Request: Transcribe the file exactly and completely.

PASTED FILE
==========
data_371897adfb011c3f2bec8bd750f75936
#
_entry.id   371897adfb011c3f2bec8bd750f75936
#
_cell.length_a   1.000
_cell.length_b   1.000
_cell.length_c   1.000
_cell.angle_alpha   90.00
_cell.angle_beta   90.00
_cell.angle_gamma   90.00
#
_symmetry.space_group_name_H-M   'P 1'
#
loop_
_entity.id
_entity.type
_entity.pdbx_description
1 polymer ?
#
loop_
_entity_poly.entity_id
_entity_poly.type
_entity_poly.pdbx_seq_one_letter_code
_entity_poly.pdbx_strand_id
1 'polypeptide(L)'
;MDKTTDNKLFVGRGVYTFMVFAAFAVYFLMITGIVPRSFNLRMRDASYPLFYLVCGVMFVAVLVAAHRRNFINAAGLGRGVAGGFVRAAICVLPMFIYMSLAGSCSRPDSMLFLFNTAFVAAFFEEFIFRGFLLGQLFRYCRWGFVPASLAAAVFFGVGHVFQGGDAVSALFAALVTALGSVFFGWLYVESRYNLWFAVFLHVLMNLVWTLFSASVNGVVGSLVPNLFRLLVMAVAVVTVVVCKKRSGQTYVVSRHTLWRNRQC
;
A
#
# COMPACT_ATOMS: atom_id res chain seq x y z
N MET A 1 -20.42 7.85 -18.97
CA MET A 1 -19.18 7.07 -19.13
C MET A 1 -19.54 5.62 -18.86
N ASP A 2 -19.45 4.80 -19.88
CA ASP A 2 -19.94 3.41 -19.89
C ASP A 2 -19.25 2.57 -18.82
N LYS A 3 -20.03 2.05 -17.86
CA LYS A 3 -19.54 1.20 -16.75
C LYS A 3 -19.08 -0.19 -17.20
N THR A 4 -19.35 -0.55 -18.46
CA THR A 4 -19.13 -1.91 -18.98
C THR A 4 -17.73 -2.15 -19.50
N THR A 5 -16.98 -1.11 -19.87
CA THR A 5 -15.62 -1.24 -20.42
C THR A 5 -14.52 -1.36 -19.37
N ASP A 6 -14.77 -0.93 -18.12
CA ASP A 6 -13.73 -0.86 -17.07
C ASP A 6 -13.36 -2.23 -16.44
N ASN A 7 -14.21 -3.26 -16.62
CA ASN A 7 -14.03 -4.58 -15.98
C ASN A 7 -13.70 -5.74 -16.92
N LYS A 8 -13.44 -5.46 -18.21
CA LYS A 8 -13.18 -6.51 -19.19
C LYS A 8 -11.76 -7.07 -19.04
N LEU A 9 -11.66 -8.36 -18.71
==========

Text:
data_371897adfb011c3f2bec8bd750f75936
#
_entry.id   371897adfb011c3f2bec8bd750f75936
#
_cell.length_a   1.000
_cell.length_b   1.000
_cell.length_c   1.000
_cell.angle_alpha   90.00
_cell.angle_beta   90.00
_cell.angle_gamma   90.00
#
_symmetry.space_group_name_H-M   'P 1'
#
loop_
_entity.id
_entity.type
_entity.pdbx_description
1 polymer ?
#
loop_
_entity_poly.entity_id
_entity_poly.type
_entity_poly.pdbx_seq_one_letter_code
_entity_poly.pdbx_strand_id
1 'polypeptide(L)'
;MDKTTDNKLFVGRGVYTFMVFAAFAVYFLMITGIVPRSFNLRMRDASYPLFYLVCGVMFVAVLVAAHRRNFINAAGLGRGVAGGFVRAAICVLPMFIYMSLAGSCSRPDSMLFLFNTAFVAAFFEEFIFRGFLLGQLFRYCRWGFVPASLAAAVFFGVGHVFQGGDAVSALFAALVTALGSVFFGWLYVESRYNLWFAVFLHVLMNLVWTLFSASVNGVVGSLVPNLFRLLVMAVAVVTVVVCKKRSGQTYVVSRHTLWRNRQC
;
A
#
# COMPACT_ATOMS: atom_id res chain seq x y z
N MET A 1 -20.42 7.85 -18.97
CA MET A 1 -19.18 7.07 -19.13
C MET A 1 -19.54 5.62 -18.86
N ASP A 2 -19.45 4.80 -19.88
CA ASP A 2 -19.94 3.41 -19.89
C ASP A 2 -19.25 2.57 -18.82
N LYS A 3 -20.03 2.05 -17.86
CA LYS A 3 -19.54 1.20 -16.75
C LYS A 3 -19.08 -0.19 -17.20
N THR A 4 -19.35 -0.55 -18.46
CA THR A 4 -19.13 -1.91 -18.98
C THR A 4 -17.73 -2.15 -19.50
N THR A 5 -16.98 -1.11 -19.87
CA THR A 5 -15.62 -1.24 -20.42
C THR A 5 -14.52 -1.36 -19.37
N ASP A 6 -14.77 -0.93 -18.12
CA ASP A 6 -13.73 -0.86 -17.07
C ASP A 6 -13.36 -2.23 -16.44
N ASN A 7 -14.21 -3.26 -16.62
CA ASN A 7 -14.03 -4.58 -15.98
C ASN A 7 -13.70 -5.74 -16.92
N LYS A 8 -13.44 -5.46 -18.21
CA LYS A 8 -13.18 -6.51 -19.19
C LYS A 8 -11.76 -7.07 -19.04
N LEU A 9 -11.66 -8.36 -18.71